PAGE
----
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Procedure : 2016/2921(RSP)
Document stages in plenary
Document selected : B8-1086/2016

Texts tabled :

B8-1086/2016

Debates :

Votes :

PV 06/10/2016 - 5.11

Texts adopted :

P8_TA(2016)0388

Texts adopted
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Thursday, 6 October 2016 - Strasbourg Final edition
Renewing the authorisation for genetically modified maize MON 810 seeds
P8_TA(2016)0388B8-1086/2016

European Parliament resolution of 6 October 2016 on the draft Commission implementing decision renewing the authorisation for the placing on the market for cultivation of genetically modified maize MON 810 (MON-ØØ81Ø-6) seeds (D046170/00 – 2016/2921(RSP))

The European Parliament,

–  having regard to the draft Commission implementing decision renewing the authorisation for the placing on the market for cultivation of genetically modified maize MON 810 (MON-ØØ81Ø-6) seeds (D046170/00),

–  having regard to Regulation (EC) No 1829/2003 of the European Parliament and of the Council of 22 September 2003 on genetically modified food and feed(1) , and in particular Article 23(3) thereof,

–  having regard to Articles 11 and 13 of Regulation (EU) No 182/2011 of the European Parliament and of the Council of 16 February 2011 laying down the rules and general principles concerning mechanisms for control by Member States of the Commission’s exercise of implementing powers(2) ,

–  having regard to the scientific opinion updating the risk assessment conclusions and risk management recommendations on the genetically modified insect-resistant maize MON 810, delivered on 6 December 2012 by the European Food Safety Authority(3) ,

–  having regard to the scientific opinion supplementing the conclusions of the environmental risk assessment and risk management recommendations for the cultivation of the genetically modified insect-resistant maize Bt11 and MON 810, adopted on 6 December 2012 by the European Food Safety Authority(4) ,

–  having regard to the opinion updating risk management recommendations to limit exposure of non-target Lepidoptera of conservation concern in protected habitats to Bt‑maize pollen, delivered on 28 May 2015 by the European Food Safety Authority(5) ,

–  having regard to the scientific opinion on the annual post-market environmental monitoring (PMEM) report on the cultivation of genetically modified maize MON 810 in 2014 from Monsanto Europe S.A., delivered on 9 March 2016 by the European Food Safety Authority(6) ,

–  having regard to its resolution of 16 January 2014 on the proposal for a Council decision concerning the placing on the market for cultivation, in accordance with Directive 2001/18/EC of the European Parliament and of the Council, of a maize product (Zea mays L., line 1507) genetically modified for resistance to certain lepidopteran pests(7) ,

–  having regard to the motion for a resolution of the Committee on the Environment, Public Health and Food Safety,

–  having regard to Rule 106(2) and (3) of its Rules of Procedure,

A.  whereas on 11 and 18 April 2007, Monsanto Europe S.A. submitted to the Commission three applications, in accordance with Articles 11 and 23 of Regulation (EC) No 1829/2003, for the renewal of the authorisation of existing foods, food ingredients and feed produced from MON 810 maize, of the authorisation of feed containing and consisting of MON 810 maize and of the authorisation of MON 810 maize in products consisting of it or containing it for uses other than food and feed, as any other maize, including cultivation; whereas after the date of entry into force of Regulation (EC) No 1829/2003, those products were notified to the Commission pursuant to Article 8(1)(a) and (b) and Article 20(1)(b) of that Regulation and included in the Community Register of genetically modified food and feed;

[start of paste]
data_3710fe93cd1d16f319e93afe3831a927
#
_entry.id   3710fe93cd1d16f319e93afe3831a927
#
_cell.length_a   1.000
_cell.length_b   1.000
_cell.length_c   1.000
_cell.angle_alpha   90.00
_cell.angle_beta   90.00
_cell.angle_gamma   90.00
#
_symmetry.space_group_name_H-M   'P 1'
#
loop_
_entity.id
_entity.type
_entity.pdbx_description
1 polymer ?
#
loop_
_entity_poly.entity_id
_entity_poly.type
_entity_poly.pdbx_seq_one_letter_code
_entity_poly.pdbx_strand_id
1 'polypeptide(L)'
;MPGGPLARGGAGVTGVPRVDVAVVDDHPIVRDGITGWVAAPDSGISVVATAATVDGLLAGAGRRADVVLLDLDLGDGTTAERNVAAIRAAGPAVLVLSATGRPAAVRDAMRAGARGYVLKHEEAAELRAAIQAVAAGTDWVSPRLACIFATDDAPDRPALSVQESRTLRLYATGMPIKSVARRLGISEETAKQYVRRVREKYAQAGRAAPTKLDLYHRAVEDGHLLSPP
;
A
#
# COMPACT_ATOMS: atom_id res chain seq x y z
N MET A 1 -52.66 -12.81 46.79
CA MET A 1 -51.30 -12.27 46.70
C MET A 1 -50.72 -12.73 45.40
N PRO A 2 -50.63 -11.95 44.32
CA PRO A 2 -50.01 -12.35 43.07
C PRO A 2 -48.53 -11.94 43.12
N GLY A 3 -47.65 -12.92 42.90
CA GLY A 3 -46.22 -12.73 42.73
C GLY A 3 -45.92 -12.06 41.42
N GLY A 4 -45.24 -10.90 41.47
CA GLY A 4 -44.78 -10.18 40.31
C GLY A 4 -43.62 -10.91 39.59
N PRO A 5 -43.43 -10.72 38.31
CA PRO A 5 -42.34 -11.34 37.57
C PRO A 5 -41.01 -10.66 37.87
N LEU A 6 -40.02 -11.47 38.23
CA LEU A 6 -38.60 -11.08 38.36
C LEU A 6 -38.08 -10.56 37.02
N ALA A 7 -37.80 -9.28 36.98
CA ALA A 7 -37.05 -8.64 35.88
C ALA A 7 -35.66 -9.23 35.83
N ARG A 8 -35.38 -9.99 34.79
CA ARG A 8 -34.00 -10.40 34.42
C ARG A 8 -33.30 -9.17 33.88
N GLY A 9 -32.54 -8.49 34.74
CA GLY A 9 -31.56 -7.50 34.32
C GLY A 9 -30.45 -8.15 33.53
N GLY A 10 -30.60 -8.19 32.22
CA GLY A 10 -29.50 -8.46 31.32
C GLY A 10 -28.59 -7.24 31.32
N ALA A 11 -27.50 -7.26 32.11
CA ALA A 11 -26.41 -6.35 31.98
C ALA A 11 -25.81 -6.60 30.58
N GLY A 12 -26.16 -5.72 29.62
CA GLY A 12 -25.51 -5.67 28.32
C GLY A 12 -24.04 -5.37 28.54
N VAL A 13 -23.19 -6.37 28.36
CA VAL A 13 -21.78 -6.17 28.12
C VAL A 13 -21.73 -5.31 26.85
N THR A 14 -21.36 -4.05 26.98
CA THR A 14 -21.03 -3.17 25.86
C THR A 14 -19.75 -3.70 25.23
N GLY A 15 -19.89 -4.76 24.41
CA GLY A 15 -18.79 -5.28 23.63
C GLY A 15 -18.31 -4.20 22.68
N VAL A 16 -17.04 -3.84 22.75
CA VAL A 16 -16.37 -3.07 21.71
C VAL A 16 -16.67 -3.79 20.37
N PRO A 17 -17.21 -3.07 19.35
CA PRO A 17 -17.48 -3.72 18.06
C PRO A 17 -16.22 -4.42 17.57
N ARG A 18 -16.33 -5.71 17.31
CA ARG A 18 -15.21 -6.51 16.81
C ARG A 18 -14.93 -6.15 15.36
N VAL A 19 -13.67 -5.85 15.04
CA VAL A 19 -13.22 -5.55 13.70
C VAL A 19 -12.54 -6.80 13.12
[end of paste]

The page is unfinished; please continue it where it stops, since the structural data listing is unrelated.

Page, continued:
B.  whereas on 9 March 2016, Monsanto Europe S.A. sent a letter to the Commission requesting that the part of the application concerning cultivation be considered separately from the rest of the application;

C.  whereas the genetically modified MON 810 maize as described in the application expresses the Cry1Ab protein, derived from Bacillus thuringiensis subsp. kurstaki , which confers protection against certain lepidopteran insect pests, including the European Corn Borer (ECB) (Ostrinia nubilalis ) and pink borers (Sesamia spp.);

D.  whereas the placing on the market of genetically modified MON 810 maize seeds for cultivation was initially authorised pursuant to Council Directive 90/220/EEC(8) by Commission Decision 98/294/EC(9) ; whereas on 3 August 1998, France granted consent to Monsanto Europe S.A. (hereinafter ‘Monsanto’) for the placing on the market of MON 810 maize products;

E.  whereas, pursuant to Article 26c(2) of Directive 2001/18/EC, the cultivation of genetically modified MON 810 maize shall be prohibited in the following territories: Wallonia (Belgium); Bulgaria; Denmark; Germany (except for research purposes); Greece; France; Croatia; Italy; Cyprus; Latvia; Lithuania; Luxembourg; Hungary; Malta; the Netherlands; Austria; Poland; Slovenia; Northern Ireland (United Kingdom); Scotland (United Kingdom); Wales (United Kingdom);

F.  whereas, according to the European Food Safety Authority (EFSA), evidence indicates that approximately 95 %-99 % of the pollen released is deposited within some 50 metres of the pollen source, though vertical wind movements or gusts during pollen shedding can lift pollen up high into the atmosphere and distribute it over significant distances of up to several kilometres;

G.  whereas EFSA arbitrarily excluded cross-pollination in maize from the scope of its scientific opinions on MON 810 maize, thereby overlooking the potential risks to biological diversity;

H.  whereas teosintes, the ancestors of cultivated maize, have been present in Spain since 2009; whereas teosinte populations might become recipients for transgenic DNA stemming from genetically engineered MON 810 maize, which is cultivated in Spain in some of the regions where teosinte is spreading widely; whereas gene flow to teosinte may occur, causing it to produce the Bt toxin, and confer greater fitness to the hybrids of maize and teosinte in comparison with the native teosinte plants; whereas this is a scenario carrying major risks for farmers and the environment;